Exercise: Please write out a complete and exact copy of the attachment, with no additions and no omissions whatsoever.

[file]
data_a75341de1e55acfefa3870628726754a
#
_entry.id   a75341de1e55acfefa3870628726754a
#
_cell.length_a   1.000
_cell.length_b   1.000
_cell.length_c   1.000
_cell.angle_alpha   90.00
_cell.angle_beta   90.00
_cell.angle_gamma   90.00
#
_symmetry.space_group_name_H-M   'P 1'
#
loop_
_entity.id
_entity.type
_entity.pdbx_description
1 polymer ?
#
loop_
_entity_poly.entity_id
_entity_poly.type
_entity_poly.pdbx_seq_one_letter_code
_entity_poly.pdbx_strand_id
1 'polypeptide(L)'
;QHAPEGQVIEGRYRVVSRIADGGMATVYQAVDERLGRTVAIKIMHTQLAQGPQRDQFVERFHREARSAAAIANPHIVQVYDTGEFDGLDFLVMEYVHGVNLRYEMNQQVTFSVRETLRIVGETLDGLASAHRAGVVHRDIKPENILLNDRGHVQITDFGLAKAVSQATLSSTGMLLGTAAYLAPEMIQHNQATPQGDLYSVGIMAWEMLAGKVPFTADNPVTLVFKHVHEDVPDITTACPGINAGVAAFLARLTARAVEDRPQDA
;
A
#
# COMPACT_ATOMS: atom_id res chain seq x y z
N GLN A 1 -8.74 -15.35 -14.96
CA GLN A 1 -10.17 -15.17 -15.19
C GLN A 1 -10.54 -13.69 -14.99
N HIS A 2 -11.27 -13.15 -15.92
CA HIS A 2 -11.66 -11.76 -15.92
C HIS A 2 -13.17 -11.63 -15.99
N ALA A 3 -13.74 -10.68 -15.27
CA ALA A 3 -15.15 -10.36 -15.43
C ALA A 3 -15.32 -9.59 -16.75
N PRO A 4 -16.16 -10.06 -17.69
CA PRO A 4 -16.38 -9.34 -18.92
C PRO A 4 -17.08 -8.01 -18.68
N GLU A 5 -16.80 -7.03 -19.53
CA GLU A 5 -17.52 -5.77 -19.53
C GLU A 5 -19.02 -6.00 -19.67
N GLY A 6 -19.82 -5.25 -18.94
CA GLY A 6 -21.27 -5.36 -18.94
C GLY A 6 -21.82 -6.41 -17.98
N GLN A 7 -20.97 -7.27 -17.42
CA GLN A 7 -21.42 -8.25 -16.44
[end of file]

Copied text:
data_a75341de1e55acfefa3870628726754a
#
_entry.id   a75341de1e55acfefa3870628726754a
#
_cell.length_a   1.000
_cell.length_b   1.000
_cell.length_c   1.000
_cell.angle_alpha   90.00
_cell.angle_beta   90.00
_cell.angle_gamma   90.00
#
_symmetry.space_group_name_H-M   'P 1'
#
loop_
_entity.id
_entity.type
_entity.pdbx_description
1 polymer ?
#
loop_
_entity_poly.entity_id
_entity_poly.type
_entity_poly.pdbx_seq_one_letter_code
_entity_poly.pdbx_strand_id
1 'polypeptide(L)'
;QHAPEGQVIEGRYRVVSRIADGGMATVYQAVDERLGRTVAIKIMHTQLAQGPQRDQFVERFHREARSAAAIANPHIVQVYDTGEFDGLDFLVMEYVHGVNLRYEMNQQVTFSVRETLRIVGETLDGLASAHRAGVVHRDIKPENILLNDRGHVQITDFGLAKAVSQATLSSTGMLLGTAAYLAPEMIQHNQATPQGDLYSVGIMAWEMLAGKVPFTADNPVTLVFKHVHEDVPDITTACPGINAGVAAFLARLTARAVEDRPQDA
;
A
#
# COMPACT_ATOMS: atom_id res chain seq x y z
N GLN A 1 -8.74 -15.35 -14.96
CA GLN A 1 -10.17 -15.17 -15.19
C GLN A 1 -10.54 -13.69 -14.99
N HIS A 2 -11.27 -13.15 -15.92
CA HIS A 2 -11.66 -11.76 -15.92
C HIS A 2 -13.17 -11.63 -15.99
N ALA A 3 -13.74 -10.68 -15.27
CA ALA A 3 -15.15 -10.36 -15.43
C ALA A 3 -15.32 -9.59 -16.75
N PRO A 4 -16.16 -10.06 -17.69
CA PRO A 4 -16.38 -9.34 -18.92
C PRO A 4 -17.08 -8.01 -18.68
N GLU A 5 -16.80 -7.03 -19.53
CA GLU A 5 -17.52 -5.77 -19.53
C GLU A 5 -19.02 -6.00 -19.67
N GLY A 6 -19.82 -5.25 -18.94
CA GLY A 6 -21.27 -5.36 -18.94
C GLY A 6 -21.82 -6.41 -17.98
N GLN A 7 -20.97 -7.27 -17.42
CA GLN A 7 -21.42 -8.25 -16.44